Interesting thought: while the modern layer and other adaptations of classic TdM in this deck result in the verdict “Modern Marseille”, the less than gorgeous features of its characters – especially the ‘cross-eyed’ look – is quite reminiscent of the traditional French decks. Despite the fact that in the time of the woodcuts this was more a lack of technique and options than design.
The wink in Eros: Garden of Love Tarot also results in several funny and interesting (reading-wise) depictions. I really like the cheekiness of the Cups Queen and her blushing King. I appreciate the intricate designs Linnea & Peter have created with the snakes and vegetation in the Coins. But the deck really shines in the Trumps.
A few aren’t so much funny as they are interesting references to ‘sex’ (or someone’s ‘sex’). Favorites: 1. The Fool; because a pussy-cat is warning him; 2. The Chariot for showing two snakes as being the wheels and heads of the whole chariot and not just that; *wink*. Funny: The Hermit, Death and Temperance, with IX rocking a caveman look holding his…ehm…bat ready to pounce in more ways than one, Death is obviously having a Le Petit Morte of his own, and Miss “bartender” XIV – ironically fully dressed – is focussed on getting her own fill… The Eros Tarot is many things, but pretty it’s not. However, The World is an exception for me. There is only one card I haven’t figured out yet: XI Justice. I get the bra…but is she being held up and eh…balanced against the wall? Let me know on my FB page if you’ve figured it out!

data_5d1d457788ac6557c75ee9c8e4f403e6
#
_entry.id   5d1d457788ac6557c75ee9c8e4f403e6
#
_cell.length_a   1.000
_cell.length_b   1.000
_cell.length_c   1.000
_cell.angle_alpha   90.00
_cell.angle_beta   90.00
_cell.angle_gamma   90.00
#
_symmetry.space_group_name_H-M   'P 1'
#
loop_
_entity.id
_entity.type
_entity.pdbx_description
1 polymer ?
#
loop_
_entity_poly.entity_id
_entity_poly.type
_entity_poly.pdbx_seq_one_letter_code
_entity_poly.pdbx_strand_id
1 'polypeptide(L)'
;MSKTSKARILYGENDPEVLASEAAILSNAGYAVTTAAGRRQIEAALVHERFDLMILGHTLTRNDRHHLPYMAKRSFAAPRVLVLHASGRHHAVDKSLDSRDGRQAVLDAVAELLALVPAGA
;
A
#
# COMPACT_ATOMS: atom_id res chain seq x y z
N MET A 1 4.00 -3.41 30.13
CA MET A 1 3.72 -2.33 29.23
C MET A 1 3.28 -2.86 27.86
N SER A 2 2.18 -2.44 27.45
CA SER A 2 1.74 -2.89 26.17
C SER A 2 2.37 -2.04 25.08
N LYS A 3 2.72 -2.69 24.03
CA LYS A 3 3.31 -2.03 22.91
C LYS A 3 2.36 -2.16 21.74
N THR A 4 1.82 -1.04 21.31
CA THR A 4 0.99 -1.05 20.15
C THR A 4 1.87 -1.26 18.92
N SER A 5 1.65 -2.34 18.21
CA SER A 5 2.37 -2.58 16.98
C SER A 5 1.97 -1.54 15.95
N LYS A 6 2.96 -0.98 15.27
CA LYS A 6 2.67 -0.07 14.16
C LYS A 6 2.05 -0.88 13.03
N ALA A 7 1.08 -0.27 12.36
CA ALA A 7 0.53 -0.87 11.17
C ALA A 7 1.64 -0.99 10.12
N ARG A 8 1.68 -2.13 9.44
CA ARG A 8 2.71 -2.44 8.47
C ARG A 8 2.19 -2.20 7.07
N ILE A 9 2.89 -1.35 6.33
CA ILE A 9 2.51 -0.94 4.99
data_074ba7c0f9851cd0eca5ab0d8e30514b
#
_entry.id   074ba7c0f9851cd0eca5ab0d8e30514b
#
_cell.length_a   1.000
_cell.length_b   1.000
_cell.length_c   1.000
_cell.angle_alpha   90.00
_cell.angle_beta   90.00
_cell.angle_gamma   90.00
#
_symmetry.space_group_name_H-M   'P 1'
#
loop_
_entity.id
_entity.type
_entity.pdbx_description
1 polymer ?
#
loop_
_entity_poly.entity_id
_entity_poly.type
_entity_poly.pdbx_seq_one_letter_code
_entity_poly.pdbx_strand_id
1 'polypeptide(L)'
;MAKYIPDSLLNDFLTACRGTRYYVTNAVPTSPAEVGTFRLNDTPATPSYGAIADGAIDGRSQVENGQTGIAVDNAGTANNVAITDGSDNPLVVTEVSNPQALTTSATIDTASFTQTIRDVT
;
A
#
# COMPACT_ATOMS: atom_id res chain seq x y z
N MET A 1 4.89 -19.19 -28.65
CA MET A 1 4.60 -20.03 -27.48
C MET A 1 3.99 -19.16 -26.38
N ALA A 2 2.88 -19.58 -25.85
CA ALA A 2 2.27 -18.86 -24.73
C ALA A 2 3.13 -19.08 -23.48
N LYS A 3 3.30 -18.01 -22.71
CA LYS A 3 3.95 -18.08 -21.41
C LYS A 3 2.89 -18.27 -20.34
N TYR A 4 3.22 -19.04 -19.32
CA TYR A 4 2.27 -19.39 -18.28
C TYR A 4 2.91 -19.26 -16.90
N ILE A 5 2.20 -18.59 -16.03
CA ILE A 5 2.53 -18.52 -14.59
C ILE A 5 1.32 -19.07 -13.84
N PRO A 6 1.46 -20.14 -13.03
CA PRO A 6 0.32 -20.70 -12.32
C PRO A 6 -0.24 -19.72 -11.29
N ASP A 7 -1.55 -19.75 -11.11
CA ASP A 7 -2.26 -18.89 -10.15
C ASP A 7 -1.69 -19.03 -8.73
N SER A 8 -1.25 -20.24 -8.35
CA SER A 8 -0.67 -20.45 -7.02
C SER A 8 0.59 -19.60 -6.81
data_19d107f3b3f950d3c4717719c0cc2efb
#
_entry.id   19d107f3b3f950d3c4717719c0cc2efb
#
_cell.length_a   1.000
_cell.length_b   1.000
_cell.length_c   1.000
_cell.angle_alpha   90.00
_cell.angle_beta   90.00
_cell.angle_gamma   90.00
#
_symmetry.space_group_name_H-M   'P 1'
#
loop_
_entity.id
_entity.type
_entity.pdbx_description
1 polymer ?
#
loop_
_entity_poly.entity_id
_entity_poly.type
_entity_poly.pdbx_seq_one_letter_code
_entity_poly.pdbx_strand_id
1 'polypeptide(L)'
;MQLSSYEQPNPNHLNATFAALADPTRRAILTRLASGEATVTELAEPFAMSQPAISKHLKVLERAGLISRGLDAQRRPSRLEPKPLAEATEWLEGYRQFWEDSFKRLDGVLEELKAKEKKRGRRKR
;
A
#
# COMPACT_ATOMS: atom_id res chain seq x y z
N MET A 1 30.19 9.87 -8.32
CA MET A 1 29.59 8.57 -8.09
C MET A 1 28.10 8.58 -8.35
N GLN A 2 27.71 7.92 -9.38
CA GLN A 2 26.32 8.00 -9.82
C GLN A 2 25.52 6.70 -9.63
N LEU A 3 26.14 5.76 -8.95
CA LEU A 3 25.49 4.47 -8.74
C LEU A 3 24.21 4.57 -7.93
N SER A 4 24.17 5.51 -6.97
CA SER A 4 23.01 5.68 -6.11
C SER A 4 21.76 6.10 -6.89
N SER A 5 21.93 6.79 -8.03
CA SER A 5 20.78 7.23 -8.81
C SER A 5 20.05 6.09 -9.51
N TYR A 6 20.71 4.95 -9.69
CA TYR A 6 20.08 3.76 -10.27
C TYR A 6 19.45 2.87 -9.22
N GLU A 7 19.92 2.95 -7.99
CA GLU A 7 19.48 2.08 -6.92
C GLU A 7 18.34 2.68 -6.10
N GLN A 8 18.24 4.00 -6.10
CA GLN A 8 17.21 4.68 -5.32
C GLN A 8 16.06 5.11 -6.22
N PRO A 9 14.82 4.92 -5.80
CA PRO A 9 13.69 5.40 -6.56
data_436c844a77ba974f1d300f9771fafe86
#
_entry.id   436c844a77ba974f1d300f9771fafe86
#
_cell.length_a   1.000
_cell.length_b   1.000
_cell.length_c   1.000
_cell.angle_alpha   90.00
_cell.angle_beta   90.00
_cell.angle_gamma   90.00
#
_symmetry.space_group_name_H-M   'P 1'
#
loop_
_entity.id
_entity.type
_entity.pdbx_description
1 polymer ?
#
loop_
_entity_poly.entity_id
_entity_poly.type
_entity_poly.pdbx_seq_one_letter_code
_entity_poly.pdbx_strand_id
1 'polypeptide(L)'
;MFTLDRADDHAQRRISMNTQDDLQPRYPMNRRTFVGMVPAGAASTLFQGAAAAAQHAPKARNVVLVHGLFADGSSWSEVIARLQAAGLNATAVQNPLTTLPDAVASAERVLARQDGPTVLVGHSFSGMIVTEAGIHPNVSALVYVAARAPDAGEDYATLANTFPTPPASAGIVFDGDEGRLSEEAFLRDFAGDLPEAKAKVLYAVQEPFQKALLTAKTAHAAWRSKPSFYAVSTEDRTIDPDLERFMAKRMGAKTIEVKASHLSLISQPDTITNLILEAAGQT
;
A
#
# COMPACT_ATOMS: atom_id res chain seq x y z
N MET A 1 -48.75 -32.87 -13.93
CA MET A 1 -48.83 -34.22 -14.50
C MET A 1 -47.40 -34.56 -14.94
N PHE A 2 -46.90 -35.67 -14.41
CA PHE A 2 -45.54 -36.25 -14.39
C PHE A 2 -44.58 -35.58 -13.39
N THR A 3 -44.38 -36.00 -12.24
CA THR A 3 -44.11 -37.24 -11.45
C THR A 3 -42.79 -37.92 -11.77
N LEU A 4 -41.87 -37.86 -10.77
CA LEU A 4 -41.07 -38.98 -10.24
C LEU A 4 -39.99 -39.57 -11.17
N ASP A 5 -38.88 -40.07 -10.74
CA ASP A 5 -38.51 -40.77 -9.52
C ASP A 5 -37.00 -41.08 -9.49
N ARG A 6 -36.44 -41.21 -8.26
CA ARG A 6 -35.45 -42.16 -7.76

A deck like this is perhaps not the first choice for a reading deck, but I did test it like any other. The sex references were distracting at first. But once ‘in the zone’ the actual tarot part comes into focus. If you ask a relevant question, some of the references can actually help. I would not recommend it to a beginner. Start with a classic TdM or a Waite-Smith; after that you can easily pick up Eros: Garden of Love Tarot and work with its adaptations. Despite the erotic theme the deck reads remarkably similar to a TdM.
Working with the Eros Tarot actually creates a very intimate ‘just for you’ atmosphere. I am anything but a prude, but the deck still ‘vibed’ as being more suited to ‘the privacy of your own home’. This could be the theme, dunno. But, I am pretty sure a deck like this could also score score big during events and bachelor parties: it has the giggle-factor and still reads like a good ‘conservative’ tarot.
Eros: Garden of Love Tarot is – I think – a ‘nod to’ and part of honoring (traditional) tarot. It is a burlesque interpretation with humor and high standards (stock, package). The Eros Tarot is ‘one of a kind’. While it can definitely function as a reading tarot, it feels more like a collector’s item. Uusi wants to remind us that love is all we need and this deck would actually make an excellent gift for that special someone. Whether you have a (potential?) partner who likes regular tarot or woodcut-reproductions; when you look at Eros:Garden of Love from an art-perspective the only answer this TdM gives is: I love… (tarot, of course!)